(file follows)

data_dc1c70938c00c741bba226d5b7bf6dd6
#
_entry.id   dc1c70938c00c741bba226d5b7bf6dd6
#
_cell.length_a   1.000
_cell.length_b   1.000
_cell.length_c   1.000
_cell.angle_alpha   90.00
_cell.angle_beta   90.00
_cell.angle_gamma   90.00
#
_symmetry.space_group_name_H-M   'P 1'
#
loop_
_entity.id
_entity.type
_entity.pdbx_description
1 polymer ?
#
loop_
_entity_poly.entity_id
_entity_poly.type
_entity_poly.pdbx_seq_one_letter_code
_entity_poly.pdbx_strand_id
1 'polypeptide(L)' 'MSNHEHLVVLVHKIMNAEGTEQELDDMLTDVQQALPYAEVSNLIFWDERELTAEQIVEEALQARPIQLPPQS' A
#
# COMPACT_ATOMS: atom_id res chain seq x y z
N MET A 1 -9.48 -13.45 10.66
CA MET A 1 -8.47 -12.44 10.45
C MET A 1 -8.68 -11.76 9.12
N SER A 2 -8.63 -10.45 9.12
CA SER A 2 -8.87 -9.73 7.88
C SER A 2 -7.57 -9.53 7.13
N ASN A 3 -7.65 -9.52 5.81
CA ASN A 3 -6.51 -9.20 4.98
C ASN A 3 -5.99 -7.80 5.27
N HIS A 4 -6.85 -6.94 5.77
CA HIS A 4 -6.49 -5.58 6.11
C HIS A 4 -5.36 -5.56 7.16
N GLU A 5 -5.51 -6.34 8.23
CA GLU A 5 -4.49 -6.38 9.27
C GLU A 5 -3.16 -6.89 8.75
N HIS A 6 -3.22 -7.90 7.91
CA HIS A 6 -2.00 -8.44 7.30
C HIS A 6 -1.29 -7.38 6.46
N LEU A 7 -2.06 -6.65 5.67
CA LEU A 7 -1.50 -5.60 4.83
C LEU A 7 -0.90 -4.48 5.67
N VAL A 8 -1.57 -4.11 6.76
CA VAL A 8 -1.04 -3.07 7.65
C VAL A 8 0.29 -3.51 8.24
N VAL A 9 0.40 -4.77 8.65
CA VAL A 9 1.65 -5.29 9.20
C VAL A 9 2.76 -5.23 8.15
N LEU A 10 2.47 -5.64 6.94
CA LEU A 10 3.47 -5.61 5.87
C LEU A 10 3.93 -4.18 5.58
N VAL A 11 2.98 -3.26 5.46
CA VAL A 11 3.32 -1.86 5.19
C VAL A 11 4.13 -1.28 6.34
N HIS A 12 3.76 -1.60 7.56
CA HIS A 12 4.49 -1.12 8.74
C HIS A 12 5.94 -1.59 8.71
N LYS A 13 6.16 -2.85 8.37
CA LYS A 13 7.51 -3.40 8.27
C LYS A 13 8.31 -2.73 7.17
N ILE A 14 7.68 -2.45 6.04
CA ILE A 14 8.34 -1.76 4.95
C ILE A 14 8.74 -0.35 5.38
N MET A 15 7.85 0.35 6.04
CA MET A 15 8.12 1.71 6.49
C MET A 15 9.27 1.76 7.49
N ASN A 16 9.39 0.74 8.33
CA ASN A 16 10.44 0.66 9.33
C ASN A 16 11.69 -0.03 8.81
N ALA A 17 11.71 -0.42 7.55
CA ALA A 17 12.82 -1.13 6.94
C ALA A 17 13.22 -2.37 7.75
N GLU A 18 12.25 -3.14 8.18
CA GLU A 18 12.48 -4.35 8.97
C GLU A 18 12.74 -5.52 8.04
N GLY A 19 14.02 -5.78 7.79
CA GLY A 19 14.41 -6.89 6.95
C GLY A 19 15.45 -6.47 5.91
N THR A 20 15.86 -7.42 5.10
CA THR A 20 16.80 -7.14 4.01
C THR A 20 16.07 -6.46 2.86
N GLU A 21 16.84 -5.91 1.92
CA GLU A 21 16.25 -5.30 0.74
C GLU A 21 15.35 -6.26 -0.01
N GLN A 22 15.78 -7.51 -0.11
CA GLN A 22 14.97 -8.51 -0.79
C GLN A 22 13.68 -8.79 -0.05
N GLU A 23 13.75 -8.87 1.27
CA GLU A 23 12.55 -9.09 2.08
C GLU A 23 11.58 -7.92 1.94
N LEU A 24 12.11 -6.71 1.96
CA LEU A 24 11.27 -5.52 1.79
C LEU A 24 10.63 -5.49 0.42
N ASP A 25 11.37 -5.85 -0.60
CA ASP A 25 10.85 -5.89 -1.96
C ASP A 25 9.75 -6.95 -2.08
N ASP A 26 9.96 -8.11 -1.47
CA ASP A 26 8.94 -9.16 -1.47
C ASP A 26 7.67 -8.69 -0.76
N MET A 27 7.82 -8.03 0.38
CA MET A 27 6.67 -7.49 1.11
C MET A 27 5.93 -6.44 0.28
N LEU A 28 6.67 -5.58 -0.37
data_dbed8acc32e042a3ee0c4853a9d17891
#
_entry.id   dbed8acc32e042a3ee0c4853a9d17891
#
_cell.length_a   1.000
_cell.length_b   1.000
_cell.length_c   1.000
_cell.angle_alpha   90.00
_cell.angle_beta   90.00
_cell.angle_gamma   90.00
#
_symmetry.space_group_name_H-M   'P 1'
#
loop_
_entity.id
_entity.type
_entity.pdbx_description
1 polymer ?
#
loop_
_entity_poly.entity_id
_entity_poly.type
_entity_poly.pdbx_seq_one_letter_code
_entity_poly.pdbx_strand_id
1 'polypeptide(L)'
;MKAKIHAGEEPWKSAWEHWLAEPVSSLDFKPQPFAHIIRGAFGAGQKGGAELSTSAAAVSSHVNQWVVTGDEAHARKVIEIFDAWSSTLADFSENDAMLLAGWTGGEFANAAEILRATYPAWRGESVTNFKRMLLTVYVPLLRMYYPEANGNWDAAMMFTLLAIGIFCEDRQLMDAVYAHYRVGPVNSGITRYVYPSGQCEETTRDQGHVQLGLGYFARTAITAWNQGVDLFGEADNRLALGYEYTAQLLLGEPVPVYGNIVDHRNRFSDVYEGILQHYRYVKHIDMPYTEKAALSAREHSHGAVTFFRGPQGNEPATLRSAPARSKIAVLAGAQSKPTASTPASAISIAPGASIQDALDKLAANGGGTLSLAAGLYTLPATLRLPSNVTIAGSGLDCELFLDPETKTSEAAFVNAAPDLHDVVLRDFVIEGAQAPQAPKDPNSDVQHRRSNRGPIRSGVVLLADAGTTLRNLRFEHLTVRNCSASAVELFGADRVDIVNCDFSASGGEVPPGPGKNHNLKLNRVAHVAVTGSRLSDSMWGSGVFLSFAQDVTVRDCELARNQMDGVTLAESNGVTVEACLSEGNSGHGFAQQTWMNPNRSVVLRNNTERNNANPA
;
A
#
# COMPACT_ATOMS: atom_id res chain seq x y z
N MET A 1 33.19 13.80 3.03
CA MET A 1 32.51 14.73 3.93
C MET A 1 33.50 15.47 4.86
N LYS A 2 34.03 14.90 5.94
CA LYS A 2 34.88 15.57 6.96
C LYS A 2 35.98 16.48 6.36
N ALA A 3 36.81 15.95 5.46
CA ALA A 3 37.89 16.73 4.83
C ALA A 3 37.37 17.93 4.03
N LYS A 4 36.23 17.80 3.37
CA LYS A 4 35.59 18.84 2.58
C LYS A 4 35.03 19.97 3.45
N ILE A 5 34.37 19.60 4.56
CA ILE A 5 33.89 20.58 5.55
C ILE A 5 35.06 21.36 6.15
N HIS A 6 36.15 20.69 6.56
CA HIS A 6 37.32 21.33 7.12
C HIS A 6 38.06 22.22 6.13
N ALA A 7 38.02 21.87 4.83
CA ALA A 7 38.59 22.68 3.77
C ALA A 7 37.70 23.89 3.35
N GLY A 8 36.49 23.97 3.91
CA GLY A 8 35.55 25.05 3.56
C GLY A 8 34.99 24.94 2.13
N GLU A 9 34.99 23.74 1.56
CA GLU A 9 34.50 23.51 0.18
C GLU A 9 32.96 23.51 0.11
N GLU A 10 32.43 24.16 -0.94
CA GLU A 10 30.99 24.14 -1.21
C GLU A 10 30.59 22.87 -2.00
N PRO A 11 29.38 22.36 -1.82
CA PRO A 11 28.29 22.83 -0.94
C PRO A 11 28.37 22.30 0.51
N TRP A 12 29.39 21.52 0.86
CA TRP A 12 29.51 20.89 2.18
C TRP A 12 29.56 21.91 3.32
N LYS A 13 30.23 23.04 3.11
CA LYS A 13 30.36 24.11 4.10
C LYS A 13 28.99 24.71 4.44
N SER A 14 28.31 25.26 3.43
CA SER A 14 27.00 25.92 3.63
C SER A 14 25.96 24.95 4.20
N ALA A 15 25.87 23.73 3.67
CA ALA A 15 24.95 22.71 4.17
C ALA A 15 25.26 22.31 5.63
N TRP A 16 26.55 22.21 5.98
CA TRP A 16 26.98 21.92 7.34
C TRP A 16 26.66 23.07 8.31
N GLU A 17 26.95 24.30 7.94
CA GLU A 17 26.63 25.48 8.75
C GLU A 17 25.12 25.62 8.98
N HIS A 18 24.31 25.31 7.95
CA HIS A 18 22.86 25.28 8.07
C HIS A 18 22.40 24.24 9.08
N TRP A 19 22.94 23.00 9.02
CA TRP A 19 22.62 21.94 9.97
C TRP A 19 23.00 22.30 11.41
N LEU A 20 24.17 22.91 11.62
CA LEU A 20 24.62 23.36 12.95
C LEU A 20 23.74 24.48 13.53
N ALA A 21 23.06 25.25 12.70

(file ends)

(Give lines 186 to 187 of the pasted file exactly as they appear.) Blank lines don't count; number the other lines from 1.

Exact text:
CA TRP A 16 26.98 21.92 7.34
C TRP A 16 26.66 23.07 8.31